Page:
Highlights Importance of Mental Illness Awareness Week, Efforts to Ensure Marylanders Have Access to Mental Health Services
ANNAPOLIS, MD – Governor Larry Hogan today issued Executive Order 01.01.2018.26, which modernizes the Governor’s Commission for Suicide Prevention. The updated executive order is in response to rising national and state suicide rates and follows a request from the commission that was supported by the Maryland Department of Health.
“Every day, thousands of Marylanders struggle with mental health challenges, and we must do everything we can to support them,” said Governor Hogan. “Widespread outreach and public education efforts are integral to combating the all-too-frequent tragedy of suicide and decreasing the stigma surrounding it. If you or anyone you know is struggling, I encourage you to please take the first step and reach out for help.”
Originally established in 2009 by Executive Order 01.01.2009.13, the commission was created to strengthen and coordinate the state’s suicide prevention, intervention, and postvention services. Governor Hogan signed the amended executive order to better enable the commission to respond to increased suicide rates. Specifically, these amendments expand the existing commission membership to be more representative in age, profession, and life experience as well as more clearly align the commission’s duties with changing times.
“Education, awareness, and expanded access are critical components to helping Marylanders suffering from depression, anxiety, or other behavioral health concerns,” said Maryland Department of Health Secretary Robert Neall. “By addressing the stigma that often prevents people from seeking treatment, and by providing a platform for Marylanders in need of assistance to quickly access resources, we want citizens to know – with hope comes help.”
“During this last year, the Commission has updated its Executive Order, drafted its two-year strategic plan, and established task forces. The task forces were created with the goal of learning the needs of the local communities and stakeholders as well as providing the Commission with a network to disseminate information to local communities and stakeholders in a timely and efficient manner. The Commission closely collaborates with county and regional suicide prevention advocates and organizations to focus its work,” stated Commission Chairman Robert Tousey.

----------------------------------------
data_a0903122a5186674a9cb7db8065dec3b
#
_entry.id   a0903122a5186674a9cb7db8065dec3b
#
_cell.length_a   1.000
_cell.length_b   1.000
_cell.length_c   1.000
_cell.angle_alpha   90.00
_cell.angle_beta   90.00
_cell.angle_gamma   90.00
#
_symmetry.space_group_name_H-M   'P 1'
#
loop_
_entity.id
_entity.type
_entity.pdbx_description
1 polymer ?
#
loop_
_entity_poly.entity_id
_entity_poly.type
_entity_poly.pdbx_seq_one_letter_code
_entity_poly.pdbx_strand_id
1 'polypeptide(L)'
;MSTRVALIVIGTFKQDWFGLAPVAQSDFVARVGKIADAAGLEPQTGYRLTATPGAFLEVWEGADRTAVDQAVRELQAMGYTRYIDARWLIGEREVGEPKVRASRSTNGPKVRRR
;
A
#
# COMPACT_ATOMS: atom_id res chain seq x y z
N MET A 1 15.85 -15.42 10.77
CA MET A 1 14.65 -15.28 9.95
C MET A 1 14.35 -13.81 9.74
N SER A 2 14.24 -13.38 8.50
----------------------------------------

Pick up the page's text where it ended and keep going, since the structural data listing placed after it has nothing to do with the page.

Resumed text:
The Hogan administration is committed to ensuring Marylanders have the education and access they need to tackle mental and behavioral health concerns. Earlier this month, Governor Hogan announced the creation of Safe Schools Maryland – a school safety tip line and mobile app designed to streamline reporting of possible threats to school facilities, including students who may be in crisis and experiencing suicidal ideation. Safe Schools Maryland will provide a warm handoff to behavioral health crisis services. The Maryland Department of Health also recently launched Maryland Crisis Connect, a crisis response service, staffed 24 hours a day, seven days a week, by knowledgeable call specialists. Once on the site, visitors are encouraged to call, text, or chat with a specialist or visit the robust resource hub for citizens seeking mental health services.
This announcement falls during Mental Illness Awareness week, October 7-13, which encourages mental health advocates and organizations across Maryland and the U.S. to join together in outreach and public education efforts concerning mental illnesses. While one in five Americans are affected by a mental health condition, stigma and misunderstanding are still widespread. This year’s national theme of “CureStigma” advocates for compassion, empathy, and understanding.
Learn more about the Governor’s Commission on Suicide Prevention and about Suicide Prevention initiatives in Maryland at https://health.maryland.gov/suicideprevention. If you or someone you know is experiencing a crisis, we’re here to help. Please visit Maryland Crisis Connect? to be connected with a specialist 24 hours a day, seven days a week, or call 211 and press 1 for help.